November 16, 2017 / 7:12 PM / 9 months ago

More security needed on Egypt's streets, say women's rights campaigners

LONDON (Thomson Reuters Foundation) - More security is needed on the streets of Cairo to protect women but both men and women need to push for this to happen and authorities need to prosecute those responsible, campaigners said on Thursday.

Iman Bibars, regional director for the social enterprise Ashoka Arab World, which promotes social change, called for men to step up to support women’s rights in Egypt and ensure police and courts can prosecute anyone found to be harassing women.

The calls come after a Thomson Reuters Foundation survey of experts in women’s issues last month ranked Cairo as the world’s most dangerous megacity for women followed by Karachi and Kinshasa while London came out as best

Bibars said the situation for women in the Egyptian capital had deteriorated since the 2011 Arab Spring, with a weakened economy and high unemployment since the uprising eroding economic opportunities for women.

“We need more security in the streets,” Bibars, who lives in Cairo, told the Thomson Reuters Foundation’s annual Trust Conference, which focuses on slavery and women’s empowerment.

“But I don’t think it’s just the role of government. I think it is the role of everyone.”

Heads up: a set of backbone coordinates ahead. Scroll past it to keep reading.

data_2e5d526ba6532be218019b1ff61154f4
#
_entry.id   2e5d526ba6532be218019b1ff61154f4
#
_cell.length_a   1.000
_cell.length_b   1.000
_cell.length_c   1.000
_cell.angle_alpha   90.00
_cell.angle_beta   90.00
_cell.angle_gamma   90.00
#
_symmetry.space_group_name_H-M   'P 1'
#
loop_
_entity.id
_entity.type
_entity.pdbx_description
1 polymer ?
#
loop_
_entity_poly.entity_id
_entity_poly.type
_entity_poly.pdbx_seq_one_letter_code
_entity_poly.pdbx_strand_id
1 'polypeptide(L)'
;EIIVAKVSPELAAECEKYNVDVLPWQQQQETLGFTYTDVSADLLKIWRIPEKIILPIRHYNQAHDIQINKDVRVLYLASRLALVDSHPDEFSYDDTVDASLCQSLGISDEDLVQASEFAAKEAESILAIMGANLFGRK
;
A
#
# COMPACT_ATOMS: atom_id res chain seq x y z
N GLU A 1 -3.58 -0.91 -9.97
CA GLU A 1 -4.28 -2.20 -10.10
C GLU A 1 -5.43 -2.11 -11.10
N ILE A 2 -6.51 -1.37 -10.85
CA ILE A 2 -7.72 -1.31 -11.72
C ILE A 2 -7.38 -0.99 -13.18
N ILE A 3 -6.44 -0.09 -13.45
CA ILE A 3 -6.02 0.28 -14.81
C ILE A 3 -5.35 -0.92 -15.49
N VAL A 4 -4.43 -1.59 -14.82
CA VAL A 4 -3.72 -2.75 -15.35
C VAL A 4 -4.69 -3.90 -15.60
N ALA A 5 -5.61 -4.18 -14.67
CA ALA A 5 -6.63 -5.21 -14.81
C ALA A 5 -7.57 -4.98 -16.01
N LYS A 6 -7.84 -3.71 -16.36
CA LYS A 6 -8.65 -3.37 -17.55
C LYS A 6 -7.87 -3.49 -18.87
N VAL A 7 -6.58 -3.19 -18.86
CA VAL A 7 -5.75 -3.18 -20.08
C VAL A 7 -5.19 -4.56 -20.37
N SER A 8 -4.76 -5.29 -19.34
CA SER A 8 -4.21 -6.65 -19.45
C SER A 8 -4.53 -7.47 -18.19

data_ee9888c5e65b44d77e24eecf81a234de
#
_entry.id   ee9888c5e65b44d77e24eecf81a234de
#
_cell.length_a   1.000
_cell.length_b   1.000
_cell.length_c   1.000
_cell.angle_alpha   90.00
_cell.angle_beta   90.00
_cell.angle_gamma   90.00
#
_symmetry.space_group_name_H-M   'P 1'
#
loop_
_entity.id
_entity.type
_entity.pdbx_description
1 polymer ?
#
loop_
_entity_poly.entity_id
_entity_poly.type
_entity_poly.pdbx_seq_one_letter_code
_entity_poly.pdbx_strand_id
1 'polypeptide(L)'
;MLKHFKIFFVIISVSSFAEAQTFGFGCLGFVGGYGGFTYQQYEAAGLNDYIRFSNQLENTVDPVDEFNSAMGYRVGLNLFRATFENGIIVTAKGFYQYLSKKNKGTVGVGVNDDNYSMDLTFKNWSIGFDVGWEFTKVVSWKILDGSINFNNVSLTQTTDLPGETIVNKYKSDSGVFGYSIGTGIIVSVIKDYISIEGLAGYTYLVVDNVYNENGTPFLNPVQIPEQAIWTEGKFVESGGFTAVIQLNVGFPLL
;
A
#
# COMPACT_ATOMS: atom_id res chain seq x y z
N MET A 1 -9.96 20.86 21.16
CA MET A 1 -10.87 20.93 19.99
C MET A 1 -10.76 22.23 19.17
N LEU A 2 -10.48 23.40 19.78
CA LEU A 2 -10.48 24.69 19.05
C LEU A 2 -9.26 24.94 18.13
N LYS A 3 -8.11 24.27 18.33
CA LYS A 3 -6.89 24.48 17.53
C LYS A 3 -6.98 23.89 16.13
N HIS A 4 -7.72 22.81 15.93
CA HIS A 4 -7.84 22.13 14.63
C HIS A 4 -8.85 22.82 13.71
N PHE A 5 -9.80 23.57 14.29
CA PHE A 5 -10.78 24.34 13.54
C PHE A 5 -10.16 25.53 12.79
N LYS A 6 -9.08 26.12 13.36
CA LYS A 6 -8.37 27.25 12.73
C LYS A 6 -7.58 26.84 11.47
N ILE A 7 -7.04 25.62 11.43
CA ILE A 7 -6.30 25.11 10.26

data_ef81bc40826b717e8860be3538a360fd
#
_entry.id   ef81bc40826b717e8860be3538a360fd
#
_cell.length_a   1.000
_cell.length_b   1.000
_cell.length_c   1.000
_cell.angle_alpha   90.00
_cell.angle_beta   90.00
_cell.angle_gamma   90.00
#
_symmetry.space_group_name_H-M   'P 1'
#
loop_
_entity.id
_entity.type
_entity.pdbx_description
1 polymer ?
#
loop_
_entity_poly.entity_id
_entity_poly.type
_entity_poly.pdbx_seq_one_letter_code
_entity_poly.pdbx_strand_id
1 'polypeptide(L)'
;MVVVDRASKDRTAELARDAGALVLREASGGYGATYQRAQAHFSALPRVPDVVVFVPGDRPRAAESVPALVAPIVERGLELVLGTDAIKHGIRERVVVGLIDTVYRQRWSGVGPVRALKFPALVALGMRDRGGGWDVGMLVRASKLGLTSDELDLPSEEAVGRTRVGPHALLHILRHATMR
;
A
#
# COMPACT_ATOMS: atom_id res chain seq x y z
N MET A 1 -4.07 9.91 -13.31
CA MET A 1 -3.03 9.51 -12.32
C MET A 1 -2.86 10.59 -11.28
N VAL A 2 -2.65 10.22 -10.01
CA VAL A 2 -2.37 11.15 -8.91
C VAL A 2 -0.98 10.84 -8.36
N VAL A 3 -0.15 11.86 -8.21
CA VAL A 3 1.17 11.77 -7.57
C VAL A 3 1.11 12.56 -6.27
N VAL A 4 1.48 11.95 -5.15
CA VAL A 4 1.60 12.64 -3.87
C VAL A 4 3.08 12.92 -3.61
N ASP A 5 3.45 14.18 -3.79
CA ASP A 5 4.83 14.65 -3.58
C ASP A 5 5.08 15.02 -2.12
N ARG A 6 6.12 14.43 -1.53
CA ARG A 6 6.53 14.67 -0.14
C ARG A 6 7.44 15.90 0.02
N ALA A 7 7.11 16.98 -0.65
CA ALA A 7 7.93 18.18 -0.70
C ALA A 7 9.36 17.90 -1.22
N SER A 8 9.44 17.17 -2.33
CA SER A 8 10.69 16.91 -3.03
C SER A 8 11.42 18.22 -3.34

Data on violence against women in Cairo is hard to find but 99 percent of women in Egypt interviewed by the United Nations in 2013 reported sexual harassment and 47 percent of divorced or separated women reported domestic abuse.

Bibars said she had escorted 29 women to police stations last year to complain of sexual harassment but no charges were brought in any of these cases because no witnesses could be found to testify against the men.

“It takes a village to protect and empower women. Without the mindset of the community, we cannot do anything,” she said.

Yostina Boules, founder and managing director of Taqa Solutions, a social enterprise that wants to make sustainable energy accessible for all Egyptian poultry farmers, said laws to protect women needed to be enforced.

“I would like to see the Egyptian president enforcing the law, making the streets more safe for girls and not just saying that men should hold their hands behind their back when talking to a girl,” she told the conference.

The Thomson Reuters Foundation survey asked experts on women’s issues in 19 megacities how well women were protected from sexual violence, harmful cultural practices, and about their access to healthcare and finance.

Reporting by Lee Mannion @leemannion, Editing by Belinda Goldsmith; Please credit the Thomson Reuters Foundation, the charitable arm of Thomson Reuters, that covers humanitarian news, women's rights, trafficking, property rights, climate change and resilience. Visit

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